Combining various magnetic resonance imaging techniques may help improve breast cancer detection

December 11, 2003

Researchers at Johns Hopkins say that combining various types of magnetic resonance (MR) imaging techniques more accurately sorts cancers from benign masses in breast tissues than any single imaging techniques. Their findings are presented in the October issue of Radiology.

Magnetic resonance imaging scanners can be calibrated to take images that highlight a specific type of human tissue. For example, so-called T1-weighted imaging sequences are best at imaging fatty tissues, while T2-weighted sequences best show fluids, like those found inside cysts. Additionally, 3-dimensional MR imaging can help define the size and shape of tumors. Contrast agents, dyes injected into patients prior to imaging to concentrate in the tumor and make it more visible, further enhance MR images similar to the way dye in water helps highlight the "veins" in celery stalks.

In their study, Hopkins researchers combined T1, T2 and 3-D imaging techniques, with and without contrast agents, on 36 subjects. Eighteen already had been diagnosed with benign breast lesions, and 18 with breast cancer. The researchers reviewed the results of the combined images without knowing which images came from which patient.

The combined, or multiparametric MRI technique, was able to identify and characterize breast lesion tissue clusters in all 36 patients, revealing which were benign and which were malignant. In addition, the multiparametric technique was even more powerful when used with contrast agents, providing more precise differentiation between the cancerous and non-cancerous tissue than the same images without contrast.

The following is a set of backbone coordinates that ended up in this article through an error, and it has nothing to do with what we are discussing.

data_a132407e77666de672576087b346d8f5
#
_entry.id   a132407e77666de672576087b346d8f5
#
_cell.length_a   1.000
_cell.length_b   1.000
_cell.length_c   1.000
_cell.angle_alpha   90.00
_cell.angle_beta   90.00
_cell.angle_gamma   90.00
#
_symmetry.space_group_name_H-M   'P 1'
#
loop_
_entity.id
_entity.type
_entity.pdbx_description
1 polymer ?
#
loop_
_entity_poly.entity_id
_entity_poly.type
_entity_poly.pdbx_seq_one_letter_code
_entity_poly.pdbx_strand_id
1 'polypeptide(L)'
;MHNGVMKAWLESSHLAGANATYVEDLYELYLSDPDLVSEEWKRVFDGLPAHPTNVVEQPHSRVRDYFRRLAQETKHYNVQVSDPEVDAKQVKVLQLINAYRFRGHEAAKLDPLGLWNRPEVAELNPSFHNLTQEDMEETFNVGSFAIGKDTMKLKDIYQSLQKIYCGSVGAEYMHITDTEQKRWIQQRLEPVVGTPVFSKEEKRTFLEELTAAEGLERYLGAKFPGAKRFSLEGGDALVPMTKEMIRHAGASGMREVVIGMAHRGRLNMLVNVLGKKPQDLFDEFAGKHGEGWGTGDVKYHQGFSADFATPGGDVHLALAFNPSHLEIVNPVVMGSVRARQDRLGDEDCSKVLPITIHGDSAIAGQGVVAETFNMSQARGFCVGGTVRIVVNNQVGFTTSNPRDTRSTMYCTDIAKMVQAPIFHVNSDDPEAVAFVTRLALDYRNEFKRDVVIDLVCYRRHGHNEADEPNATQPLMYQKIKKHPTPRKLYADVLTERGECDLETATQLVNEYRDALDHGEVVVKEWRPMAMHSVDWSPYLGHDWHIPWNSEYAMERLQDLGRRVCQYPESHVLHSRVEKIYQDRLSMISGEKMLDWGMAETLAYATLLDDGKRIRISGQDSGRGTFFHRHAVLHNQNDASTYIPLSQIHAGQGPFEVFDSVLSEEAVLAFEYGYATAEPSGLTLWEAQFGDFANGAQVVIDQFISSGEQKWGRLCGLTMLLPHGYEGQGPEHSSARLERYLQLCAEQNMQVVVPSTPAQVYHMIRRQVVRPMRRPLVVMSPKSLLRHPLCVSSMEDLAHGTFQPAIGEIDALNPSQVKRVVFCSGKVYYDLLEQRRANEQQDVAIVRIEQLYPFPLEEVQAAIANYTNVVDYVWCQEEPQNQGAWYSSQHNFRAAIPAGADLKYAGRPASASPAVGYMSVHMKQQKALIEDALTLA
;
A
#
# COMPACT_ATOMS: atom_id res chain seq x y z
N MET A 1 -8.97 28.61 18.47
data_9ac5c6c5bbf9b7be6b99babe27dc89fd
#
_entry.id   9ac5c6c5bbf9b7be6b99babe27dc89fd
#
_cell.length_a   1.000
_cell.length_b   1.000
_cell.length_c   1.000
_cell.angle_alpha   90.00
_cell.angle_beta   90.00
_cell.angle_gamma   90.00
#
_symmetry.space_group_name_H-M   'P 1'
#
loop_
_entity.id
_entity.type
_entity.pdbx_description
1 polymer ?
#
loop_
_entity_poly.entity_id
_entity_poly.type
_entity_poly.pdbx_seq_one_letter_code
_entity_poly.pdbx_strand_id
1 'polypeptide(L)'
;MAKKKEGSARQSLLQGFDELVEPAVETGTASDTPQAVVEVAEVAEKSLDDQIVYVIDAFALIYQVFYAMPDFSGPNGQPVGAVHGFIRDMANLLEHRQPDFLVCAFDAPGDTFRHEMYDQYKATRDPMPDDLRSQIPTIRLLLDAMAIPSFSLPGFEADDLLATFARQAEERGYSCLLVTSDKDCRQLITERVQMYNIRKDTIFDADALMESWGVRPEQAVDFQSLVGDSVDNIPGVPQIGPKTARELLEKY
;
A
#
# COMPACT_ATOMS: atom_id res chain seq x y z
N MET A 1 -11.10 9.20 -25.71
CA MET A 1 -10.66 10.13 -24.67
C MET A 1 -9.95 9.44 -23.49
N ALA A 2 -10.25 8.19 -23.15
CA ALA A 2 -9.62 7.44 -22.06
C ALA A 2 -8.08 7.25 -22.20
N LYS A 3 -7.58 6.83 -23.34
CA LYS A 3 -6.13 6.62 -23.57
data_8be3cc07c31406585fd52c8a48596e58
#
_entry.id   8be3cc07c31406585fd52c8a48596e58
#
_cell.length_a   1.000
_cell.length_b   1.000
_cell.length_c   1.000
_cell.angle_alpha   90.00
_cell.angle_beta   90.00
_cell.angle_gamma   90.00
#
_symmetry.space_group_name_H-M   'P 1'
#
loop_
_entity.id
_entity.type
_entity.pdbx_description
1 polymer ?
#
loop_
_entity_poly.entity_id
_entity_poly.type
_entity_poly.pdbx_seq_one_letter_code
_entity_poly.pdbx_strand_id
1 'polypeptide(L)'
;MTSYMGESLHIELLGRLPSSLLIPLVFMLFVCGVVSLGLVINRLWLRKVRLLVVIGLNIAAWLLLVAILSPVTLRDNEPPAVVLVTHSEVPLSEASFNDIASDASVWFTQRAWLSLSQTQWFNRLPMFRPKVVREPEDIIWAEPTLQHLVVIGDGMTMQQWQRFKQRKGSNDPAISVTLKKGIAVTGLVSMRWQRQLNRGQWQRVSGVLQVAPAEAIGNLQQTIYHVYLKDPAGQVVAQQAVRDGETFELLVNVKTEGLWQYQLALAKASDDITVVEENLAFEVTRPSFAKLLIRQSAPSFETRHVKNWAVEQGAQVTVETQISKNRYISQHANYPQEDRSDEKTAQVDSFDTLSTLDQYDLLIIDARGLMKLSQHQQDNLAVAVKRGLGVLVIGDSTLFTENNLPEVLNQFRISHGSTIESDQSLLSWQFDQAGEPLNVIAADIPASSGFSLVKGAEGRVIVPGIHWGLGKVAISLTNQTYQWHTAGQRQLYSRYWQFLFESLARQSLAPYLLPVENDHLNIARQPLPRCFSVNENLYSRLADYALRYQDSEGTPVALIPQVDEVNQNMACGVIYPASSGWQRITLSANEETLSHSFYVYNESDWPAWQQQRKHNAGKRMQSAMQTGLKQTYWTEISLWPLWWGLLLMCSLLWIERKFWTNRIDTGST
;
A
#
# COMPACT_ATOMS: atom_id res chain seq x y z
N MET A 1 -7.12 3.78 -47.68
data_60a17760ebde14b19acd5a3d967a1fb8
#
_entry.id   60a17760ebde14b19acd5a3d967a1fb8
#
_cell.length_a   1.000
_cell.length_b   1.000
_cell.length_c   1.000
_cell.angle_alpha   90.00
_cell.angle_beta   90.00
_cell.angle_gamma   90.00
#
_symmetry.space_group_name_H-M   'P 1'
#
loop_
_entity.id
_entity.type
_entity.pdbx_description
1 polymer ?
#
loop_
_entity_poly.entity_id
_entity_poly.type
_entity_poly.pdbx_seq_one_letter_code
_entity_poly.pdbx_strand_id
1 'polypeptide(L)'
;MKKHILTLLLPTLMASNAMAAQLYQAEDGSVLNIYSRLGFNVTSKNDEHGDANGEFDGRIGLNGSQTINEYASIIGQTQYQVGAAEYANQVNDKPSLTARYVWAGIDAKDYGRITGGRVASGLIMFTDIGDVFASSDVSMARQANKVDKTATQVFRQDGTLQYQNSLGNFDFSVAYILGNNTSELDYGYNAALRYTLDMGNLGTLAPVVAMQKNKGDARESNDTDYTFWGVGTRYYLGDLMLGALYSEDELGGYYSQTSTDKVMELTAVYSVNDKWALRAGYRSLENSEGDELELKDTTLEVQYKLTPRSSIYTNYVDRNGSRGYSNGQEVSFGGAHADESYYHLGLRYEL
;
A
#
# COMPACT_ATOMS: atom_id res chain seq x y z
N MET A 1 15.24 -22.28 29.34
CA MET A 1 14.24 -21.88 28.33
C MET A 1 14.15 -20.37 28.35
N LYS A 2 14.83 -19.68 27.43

"Each individual imaging modality has its advantages," says Michael Jacobs, Ph.D., the lead researcher for the study at the Hopkins Department of Radiology. "When all these techniques are combined into one data set, you can achieve an approach that shows the characteristics of a lesion not normally available using just one imaging technique."

Jacobs notes that while his study appears to demonstrate the feasibility of using a combined imaging approach to identifying breast tumors, larger studies are needed to determine if the approach might be useful for studying the molecular dynamics of breast cancer tumors.

"It's known that certain compounds, such as choline and sodium ions, tend to concentrate in cancer cells," Jacobs says. "We are now investigating whether multiparametric MR imaging might be effective in imaging intracellular compounds within breast tumors. If so, this will enable a comprehensive assessment of the tumor environment."
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Johns Hopkins Medicine

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